To manage the Civilians while they are attending this training we will also look to create an account for Civilian Management, similar to the military TTHS account, which I think is operating well. I'm very familiar with it and I think makes a big difference. We need to do the same thing for the Civilians. Civilians in their TTHS account should expect to be managed in a way, so that after attending a professional development school, such as a Senior Service College, they will then move on to a career enhancing position that capitalizes on the training they just received. No different than the military.
We anticipate that these programs will provide training and development goals and paths that will cascade throughout the Civilian workforce. As our Civilians retire, we will develop young leaders and train them throughout their career to become the next generation of senior leaders through succession planning.
By hiring the right people, putting you in a career field, training you and developing you throughout your career, we trust that this will be a start on meeting that final need, which is to take care of you and keep you.
I believe the programs I've outlined today will deliver on our corporate obligation to provide our Civilian employees viable career options and the required training to achieve their full potential.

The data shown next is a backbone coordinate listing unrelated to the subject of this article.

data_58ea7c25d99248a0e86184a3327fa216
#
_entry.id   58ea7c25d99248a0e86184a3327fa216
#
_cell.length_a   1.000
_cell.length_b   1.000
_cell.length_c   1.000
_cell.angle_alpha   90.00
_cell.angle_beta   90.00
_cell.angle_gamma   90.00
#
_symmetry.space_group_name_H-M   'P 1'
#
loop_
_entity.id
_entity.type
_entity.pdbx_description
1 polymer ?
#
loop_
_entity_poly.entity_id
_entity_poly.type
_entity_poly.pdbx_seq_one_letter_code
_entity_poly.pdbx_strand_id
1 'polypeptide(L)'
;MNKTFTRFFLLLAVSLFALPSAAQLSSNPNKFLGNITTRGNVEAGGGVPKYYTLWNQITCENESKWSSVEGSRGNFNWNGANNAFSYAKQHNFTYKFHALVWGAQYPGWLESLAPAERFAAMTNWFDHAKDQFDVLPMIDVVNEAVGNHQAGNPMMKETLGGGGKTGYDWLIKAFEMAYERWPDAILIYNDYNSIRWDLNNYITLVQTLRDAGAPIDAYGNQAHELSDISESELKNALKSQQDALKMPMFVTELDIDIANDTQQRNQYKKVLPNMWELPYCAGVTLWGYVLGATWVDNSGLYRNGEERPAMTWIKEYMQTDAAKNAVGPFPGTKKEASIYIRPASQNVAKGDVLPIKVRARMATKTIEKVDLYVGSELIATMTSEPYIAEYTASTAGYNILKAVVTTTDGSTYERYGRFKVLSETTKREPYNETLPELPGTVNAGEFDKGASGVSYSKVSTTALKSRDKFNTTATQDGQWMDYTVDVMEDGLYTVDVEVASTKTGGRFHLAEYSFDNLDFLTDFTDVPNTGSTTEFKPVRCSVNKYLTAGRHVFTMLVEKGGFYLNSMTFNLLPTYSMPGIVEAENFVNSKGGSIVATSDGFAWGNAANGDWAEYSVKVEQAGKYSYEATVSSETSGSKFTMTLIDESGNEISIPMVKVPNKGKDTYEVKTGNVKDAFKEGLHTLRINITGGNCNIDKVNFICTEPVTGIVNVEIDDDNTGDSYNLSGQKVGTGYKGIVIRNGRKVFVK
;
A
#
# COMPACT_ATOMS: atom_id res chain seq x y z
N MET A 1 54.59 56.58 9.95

And we see this as a social contract with you. If you perform and choose to do the things we ask, then the Army will ensure we have the resources in place to make your development easy. We will also hold senior leaders accountable to follow Army policy regarding the selection, development and assignment of our best civilian performers.
So you ask, again, what makes this effort different from the past' We are not going to charter another study or commission another investigation into this. We're not going to just wish for this to happen. We are going to make it happen. There are three reasons why this time things are going to be different.
The first is "Alignment". Secretary McHugh and I are absolutely committed to the success of this initiative. Assistant Secretary of the Army Lamont and his deputies are committed to its success. The Chief of Staff and the Vice Chief of Staff believe this is important. I've directed LTG Durbin as the Director of Office of Business Transformation, to assist in the implementation and evaluation of this plan. And the senior leaders in G-1 - LTG Bostick, the G-3/5/7 - LTG Bolger, and TRADOC - GEN Dempsey, are all on board. Such alignment has never been in place in the past.
I personally am going to "Lead" this effort, to help ensure that Secretary Lamont, the G-1, the G-3/5/7 and the others have the resources and the abilities to move forward. I have charged the Office of Business Transformation and the Task Force General Officer Steering Committee to set a date for a senior leader off-site. This off-site will provide the Army's leadership the opportunity to examine first hand strategic options for all lines of effort in Civilian Workforce Transformation.
Third, the Army will "Resource" this initiative. This is why I said earlier Assistant Secretary Lamont & I expect the Civilian Workforce Transformation General Officer Steering Committee to bring us decision-quality information in order to make the right funding decisions.